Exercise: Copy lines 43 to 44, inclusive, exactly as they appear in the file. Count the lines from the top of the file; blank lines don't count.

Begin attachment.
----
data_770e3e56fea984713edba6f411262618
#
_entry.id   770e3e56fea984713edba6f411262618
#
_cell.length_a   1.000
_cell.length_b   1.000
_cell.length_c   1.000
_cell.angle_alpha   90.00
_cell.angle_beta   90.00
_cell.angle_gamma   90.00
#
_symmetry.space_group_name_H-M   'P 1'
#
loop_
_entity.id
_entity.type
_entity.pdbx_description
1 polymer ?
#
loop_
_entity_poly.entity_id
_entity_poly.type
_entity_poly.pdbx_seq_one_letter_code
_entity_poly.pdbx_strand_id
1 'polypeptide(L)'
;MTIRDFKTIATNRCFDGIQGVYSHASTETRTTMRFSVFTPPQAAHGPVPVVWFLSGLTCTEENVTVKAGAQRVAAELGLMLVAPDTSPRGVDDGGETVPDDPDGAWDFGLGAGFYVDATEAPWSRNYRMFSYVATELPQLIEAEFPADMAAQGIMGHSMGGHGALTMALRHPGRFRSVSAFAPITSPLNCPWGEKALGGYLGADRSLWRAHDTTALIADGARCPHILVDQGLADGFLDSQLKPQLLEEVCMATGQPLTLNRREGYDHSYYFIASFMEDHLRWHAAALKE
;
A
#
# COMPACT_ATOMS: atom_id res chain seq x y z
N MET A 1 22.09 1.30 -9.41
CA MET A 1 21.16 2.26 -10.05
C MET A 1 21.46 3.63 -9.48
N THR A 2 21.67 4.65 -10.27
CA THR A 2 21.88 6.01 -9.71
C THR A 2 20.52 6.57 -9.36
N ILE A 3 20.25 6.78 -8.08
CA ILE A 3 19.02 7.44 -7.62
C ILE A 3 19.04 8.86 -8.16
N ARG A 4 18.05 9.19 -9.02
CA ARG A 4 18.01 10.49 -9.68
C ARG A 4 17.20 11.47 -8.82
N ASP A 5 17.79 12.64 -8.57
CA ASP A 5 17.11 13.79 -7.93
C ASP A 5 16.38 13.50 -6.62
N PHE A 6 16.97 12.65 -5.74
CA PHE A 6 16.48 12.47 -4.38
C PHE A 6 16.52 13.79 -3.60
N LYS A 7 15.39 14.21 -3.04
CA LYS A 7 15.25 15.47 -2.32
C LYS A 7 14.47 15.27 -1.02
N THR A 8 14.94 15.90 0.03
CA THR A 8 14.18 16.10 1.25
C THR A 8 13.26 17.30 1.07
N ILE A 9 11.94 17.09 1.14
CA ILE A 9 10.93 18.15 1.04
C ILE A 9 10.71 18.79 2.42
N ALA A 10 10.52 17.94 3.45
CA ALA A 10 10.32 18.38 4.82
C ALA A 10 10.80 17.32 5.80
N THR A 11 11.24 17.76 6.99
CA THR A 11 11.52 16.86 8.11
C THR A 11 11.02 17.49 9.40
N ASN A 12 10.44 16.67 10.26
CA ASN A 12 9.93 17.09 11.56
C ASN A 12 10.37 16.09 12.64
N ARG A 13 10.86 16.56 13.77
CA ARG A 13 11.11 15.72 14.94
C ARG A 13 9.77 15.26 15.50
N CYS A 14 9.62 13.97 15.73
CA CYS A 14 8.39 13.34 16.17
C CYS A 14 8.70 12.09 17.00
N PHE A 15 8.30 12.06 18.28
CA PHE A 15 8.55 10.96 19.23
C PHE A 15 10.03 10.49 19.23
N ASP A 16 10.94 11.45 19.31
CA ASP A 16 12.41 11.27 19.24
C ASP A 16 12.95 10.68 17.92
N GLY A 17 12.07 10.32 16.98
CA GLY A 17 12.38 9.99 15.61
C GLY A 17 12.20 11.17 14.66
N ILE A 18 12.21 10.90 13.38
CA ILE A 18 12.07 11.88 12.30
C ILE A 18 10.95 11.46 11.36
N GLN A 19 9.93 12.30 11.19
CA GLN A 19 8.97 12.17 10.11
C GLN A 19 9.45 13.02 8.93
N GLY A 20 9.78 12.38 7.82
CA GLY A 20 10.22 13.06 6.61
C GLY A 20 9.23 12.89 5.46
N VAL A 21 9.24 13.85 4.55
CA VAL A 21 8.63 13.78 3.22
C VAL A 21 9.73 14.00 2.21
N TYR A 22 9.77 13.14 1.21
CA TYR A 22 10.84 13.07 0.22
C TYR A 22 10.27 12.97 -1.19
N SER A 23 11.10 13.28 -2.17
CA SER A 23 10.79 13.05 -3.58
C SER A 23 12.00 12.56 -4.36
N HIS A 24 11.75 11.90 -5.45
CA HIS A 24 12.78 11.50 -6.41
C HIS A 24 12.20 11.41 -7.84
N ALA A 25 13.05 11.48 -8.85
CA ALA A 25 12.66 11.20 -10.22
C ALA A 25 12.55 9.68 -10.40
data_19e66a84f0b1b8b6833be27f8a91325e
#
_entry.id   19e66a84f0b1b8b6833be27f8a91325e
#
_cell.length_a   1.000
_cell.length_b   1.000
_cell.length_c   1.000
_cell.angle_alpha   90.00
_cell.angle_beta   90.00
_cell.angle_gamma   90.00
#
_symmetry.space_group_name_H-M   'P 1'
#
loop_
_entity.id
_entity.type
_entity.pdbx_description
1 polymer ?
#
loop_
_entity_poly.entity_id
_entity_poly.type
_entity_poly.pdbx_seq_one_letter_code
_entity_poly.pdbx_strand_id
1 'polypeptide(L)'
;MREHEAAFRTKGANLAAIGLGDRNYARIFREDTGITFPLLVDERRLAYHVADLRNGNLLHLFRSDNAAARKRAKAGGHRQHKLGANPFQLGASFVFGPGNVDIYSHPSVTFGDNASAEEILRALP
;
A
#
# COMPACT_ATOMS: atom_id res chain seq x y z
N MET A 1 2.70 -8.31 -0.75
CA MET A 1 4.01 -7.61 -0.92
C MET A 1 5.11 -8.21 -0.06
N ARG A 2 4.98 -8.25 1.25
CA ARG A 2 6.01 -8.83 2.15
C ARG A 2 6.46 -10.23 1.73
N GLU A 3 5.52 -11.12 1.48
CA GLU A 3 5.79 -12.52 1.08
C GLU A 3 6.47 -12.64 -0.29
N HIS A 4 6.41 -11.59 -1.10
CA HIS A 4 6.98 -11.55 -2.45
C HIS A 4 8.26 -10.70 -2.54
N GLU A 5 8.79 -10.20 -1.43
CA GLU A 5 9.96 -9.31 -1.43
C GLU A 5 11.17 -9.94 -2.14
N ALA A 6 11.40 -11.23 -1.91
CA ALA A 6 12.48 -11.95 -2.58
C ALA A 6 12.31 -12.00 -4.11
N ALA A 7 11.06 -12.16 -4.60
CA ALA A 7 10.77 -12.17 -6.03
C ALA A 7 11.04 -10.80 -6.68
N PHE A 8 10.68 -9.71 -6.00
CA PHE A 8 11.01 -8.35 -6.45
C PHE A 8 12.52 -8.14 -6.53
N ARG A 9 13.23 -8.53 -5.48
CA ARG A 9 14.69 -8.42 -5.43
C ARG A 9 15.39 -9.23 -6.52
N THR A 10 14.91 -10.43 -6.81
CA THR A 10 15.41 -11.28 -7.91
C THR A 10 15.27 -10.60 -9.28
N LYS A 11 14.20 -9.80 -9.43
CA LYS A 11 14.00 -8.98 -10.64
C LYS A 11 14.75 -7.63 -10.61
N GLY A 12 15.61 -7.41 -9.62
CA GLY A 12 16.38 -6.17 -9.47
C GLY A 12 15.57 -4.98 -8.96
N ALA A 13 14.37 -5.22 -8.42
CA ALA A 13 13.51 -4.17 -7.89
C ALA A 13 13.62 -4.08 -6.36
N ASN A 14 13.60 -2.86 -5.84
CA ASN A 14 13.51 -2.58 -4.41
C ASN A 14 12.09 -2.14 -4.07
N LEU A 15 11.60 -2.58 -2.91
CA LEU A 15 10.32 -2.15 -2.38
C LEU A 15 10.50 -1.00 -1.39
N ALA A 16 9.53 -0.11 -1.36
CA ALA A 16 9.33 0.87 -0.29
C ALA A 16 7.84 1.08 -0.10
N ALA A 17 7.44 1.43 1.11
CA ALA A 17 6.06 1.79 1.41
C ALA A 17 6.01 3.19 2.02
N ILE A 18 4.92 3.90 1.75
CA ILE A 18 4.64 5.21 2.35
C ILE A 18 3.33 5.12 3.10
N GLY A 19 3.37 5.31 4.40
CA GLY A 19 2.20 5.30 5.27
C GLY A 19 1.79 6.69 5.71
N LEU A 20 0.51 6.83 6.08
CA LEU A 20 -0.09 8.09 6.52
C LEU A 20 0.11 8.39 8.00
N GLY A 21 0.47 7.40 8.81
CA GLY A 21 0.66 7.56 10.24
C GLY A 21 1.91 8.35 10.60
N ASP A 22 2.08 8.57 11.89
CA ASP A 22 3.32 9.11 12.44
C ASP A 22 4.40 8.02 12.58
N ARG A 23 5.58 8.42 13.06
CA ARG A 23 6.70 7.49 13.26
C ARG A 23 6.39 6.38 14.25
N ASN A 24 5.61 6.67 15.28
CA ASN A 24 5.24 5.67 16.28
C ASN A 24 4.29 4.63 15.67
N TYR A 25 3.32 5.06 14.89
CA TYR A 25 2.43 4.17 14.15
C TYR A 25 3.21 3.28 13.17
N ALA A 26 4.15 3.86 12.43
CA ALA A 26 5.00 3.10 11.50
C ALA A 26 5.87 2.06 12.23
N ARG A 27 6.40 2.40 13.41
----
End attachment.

N ASP A 5 17.79 12.64 -8.57
CA ASP A 5 17.11 13.79 -7.93